Export Speed - Filters and Interpolation

Long export times are a drag. We all know that.
Long export times are a fact of life. We all know that as well.
(This is explained in many other wonderfully enlightening threads.)

This week, pondering the delays ensuing from horrendously long export times, I began to to research that topic here on the Shotcut Forum.
I wanted to know why my times were so long, why my GPU usage percentages were so low, and and why my CPU usage was less than the nearly 100% I had seen previously.

There is a tremendous amount of elucidation here on these subjects. It turns out that our fearless leader @shotcut is an excellent teacher. Education continues.

This led to experimentation, the results of which were surprising, very useful to me (I have significantly altered my editing process now), and I believe will be useful to others. So, in the next comment I will summarized what I found by experiment, then I will go on to note what I “unlearned”, and then the details of environment and workflow for those who want to delve deeper.


The Findings:

(1) Using Bilinear Interpolation instead of Bicubic yields an export time improvement of about 2:1, with almost no loss of quality. (Yes, if I look close, I can see a little bit more pixel-jitter on the top of my hair. You have to look REAL close to see it.)

(2) The position of filters in the stack can make a large difference in Export times.
In Bicubic interpolation, moving the Size-Position-Rotation filter from the bottom of the stack to the top (making it first to execute?) gives a 15% improvement.
In Bilinear interpolation, moving the SPR filter up gives me a much larger 2:1 improvement (why the difference?).

So by making these two changes, I get a four-to-one improvement on my Export times, with no noticeable loss of quality.

(Also. my GPU Video Engine utilization goes from 1% to 4%.)

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Screenshot_20210120_091546-FiltersSPRbottomDetail Screenshot_20210120_093736-FiltersSPRtopDetail

The filters.

For those interested, I have made my setup for this experiment, as well as the results, and copious screenshots, available in Dropbox.

Export Test Folder

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I also tried other movements up and down in the filter stack; a few showed a possible 2% change, for the worse, none showed an improvement other than moving Size, Position, Rotate from the bottom to the top.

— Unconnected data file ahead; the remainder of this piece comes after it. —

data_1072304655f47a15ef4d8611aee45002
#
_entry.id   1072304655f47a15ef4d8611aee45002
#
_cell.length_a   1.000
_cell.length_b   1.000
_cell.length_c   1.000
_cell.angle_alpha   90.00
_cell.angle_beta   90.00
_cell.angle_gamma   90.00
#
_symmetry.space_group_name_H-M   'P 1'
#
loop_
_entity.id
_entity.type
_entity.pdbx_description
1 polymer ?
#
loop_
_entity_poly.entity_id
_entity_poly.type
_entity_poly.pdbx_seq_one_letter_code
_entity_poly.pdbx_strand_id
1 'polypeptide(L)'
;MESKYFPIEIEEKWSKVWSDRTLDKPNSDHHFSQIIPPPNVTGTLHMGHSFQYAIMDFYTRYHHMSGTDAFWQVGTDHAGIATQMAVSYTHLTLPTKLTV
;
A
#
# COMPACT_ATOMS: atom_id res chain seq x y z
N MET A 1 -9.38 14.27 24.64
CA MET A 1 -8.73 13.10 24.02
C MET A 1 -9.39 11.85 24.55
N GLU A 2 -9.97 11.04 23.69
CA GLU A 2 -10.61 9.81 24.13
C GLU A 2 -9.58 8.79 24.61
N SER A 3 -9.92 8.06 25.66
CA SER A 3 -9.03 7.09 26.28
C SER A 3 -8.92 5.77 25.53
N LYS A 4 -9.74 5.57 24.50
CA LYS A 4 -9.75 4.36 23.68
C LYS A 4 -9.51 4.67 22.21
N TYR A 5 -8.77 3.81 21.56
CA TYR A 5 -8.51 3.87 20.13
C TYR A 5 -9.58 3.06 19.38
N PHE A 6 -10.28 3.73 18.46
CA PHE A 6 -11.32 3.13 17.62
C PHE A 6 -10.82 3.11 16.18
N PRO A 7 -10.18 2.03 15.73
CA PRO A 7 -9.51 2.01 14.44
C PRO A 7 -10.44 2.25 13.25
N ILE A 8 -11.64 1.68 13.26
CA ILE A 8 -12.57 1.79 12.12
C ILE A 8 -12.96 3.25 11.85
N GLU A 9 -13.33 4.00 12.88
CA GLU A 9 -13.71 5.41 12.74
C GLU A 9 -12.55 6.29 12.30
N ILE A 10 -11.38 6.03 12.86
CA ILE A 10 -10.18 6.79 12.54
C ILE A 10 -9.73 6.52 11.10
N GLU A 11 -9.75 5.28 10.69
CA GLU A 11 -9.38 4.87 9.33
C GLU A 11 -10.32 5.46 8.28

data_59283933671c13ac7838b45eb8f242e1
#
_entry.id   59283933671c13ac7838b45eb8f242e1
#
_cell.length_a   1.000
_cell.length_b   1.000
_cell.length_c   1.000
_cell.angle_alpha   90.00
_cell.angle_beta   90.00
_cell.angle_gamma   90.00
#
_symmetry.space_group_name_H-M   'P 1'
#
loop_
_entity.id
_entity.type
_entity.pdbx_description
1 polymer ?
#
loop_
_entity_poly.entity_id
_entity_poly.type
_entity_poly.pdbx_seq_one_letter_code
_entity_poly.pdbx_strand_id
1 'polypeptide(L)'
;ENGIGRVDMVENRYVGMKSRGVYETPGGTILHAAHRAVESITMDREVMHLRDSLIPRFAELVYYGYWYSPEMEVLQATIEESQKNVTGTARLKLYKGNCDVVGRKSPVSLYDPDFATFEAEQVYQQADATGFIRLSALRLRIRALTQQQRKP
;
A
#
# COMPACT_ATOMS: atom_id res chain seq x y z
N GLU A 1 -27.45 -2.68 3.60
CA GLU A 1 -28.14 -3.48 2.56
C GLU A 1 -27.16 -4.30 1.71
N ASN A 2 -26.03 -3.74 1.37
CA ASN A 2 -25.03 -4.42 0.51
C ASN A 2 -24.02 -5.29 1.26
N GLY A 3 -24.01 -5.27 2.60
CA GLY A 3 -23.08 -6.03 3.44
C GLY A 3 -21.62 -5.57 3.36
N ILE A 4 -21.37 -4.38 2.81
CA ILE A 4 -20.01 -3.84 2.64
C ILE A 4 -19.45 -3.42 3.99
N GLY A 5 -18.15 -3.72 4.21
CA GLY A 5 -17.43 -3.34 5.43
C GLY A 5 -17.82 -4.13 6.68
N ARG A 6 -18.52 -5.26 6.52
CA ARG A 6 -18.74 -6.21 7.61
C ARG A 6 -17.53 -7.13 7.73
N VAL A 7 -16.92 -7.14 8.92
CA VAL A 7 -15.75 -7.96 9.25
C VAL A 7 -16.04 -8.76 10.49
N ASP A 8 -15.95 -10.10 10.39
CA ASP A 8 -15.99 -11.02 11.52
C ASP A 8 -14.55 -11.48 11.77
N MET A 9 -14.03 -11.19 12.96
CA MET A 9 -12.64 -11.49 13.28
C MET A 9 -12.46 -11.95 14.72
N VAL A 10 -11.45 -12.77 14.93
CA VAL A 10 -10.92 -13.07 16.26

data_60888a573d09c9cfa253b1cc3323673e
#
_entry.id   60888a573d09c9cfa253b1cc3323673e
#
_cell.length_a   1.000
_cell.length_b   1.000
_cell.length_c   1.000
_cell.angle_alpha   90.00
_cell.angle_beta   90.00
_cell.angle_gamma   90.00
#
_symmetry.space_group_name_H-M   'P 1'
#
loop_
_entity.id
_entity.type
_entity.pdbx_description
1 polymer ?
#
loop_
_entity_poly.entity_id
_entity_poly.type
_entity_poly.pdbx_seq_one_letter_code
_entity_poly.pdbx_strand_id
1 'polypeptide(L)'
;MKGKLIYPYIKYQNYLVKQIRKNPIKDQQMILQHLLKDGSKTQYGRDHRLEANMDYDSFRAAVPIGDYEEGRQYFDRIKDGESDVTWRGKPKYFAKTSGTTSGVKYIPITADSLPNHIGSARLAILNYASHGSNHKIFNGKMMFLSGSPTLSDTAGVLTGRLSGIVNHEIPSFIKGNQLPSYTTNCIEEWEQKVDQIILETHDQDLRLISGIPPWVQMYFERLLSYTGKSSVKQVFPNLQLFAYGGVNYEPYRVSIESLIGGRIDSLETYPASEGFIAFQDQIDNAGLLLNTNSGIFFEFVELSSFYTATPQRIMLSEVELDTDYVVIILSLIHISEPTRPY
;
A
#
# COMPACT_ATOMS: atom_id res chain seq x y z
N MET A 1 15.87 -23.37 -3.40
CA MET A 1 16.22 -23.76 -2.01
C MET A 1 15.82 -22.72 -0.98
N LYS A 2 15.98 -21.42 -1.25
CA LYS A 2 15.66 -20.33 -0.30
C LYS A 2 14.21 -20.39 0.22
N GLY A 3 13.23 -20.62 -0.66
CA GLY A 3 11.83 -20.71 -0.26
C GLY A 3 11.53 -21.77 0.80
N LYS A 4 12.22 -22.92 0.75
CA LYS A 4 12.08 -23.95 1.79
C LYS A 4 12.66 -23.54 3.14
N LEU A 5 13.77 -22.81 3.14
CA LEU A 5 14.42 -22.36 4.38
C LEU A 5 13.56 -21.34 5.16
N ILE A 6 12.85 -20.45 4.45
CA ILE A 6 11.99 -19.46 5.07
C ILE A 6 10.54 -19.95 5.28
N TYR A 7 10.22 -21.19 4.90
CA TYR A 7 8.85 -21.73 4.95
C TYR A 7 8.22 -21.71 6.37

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My first suspicion, before consulting this forum, was that since I was clearly neither CPU-bound (CPU use ~70%) nor GPU-bound (Video Engine use 1%), that I must be disk-bound.

However, it was expertly noticed in a forum thread about hardware, that Shotcut make only very slight demand on the drives.

This was verified when I added a Drives band to my System Monitor.

The Export begins at the large Blue-on-Red spike (Reads-on-Writes); note the very small red drive-write bumps, widely spaced.

What led me to try the change to my filters stack was someone’s comment in a forum thread on GPU filters that this had significant effect.

It was mentioned that the bottleneck is usually the loading of frame data back and forth between CPU memory and GPU memory.

This leads me to wonder if the real bottleneck may be the PCIe lanes.
In my rig, my GPU is using x8 lanes of PCIe. Would my GPU usage double again if I had x16 lanes available to my GPU? Is there such a thing as a GPU with x32 PCIe lanes?

In most discussions of the optimal video editing workstation, the arguments seem to be between three contenders for “most important”: CPU clock speed, CPU cores, GPU horsepower.
Perhaps the real “most important” factor (for those using GPU filters during Export) is GPU PCIe width.

Nice research!

This is great when it’s an option. If the source is blistering sharp high-quality 4K, then the difference between bilinear and bicubic can become very noticeable. Cheap cell phone footage and old HDV home video would be less problematic. Those sources sometimes don’t have enough detail to reveal the weaknesses of bilinear scaling.

Scaling quality could also depend on how big a size change is being done. For a small change, the difference could be unnoticeable. But to enlarge or reduce by a factor of 3 or more would quickly reveal the quality difference.

I wonder if this is dependent on “canvas size”. If SPR is shrinking a video down to a quarter of its original size first, then would every filter after it only need to operate on a quarter the amount of data, and that’s where the speed difference is noticed? Less work for the following filters? If SPR is last, then Saturation etc would in theory be operating on full-size videos then their results would be all shrunk down at the end. If this was true, we would expect the final export time to increase if SPR was making a video larger rather than smaller (assuming it didn’t get clipped by the timeline dimensions).

As for the difference between bilinear and bicubic SPR… bicubic is just that complex to calculate and will take about 2x longer compared to bilinear.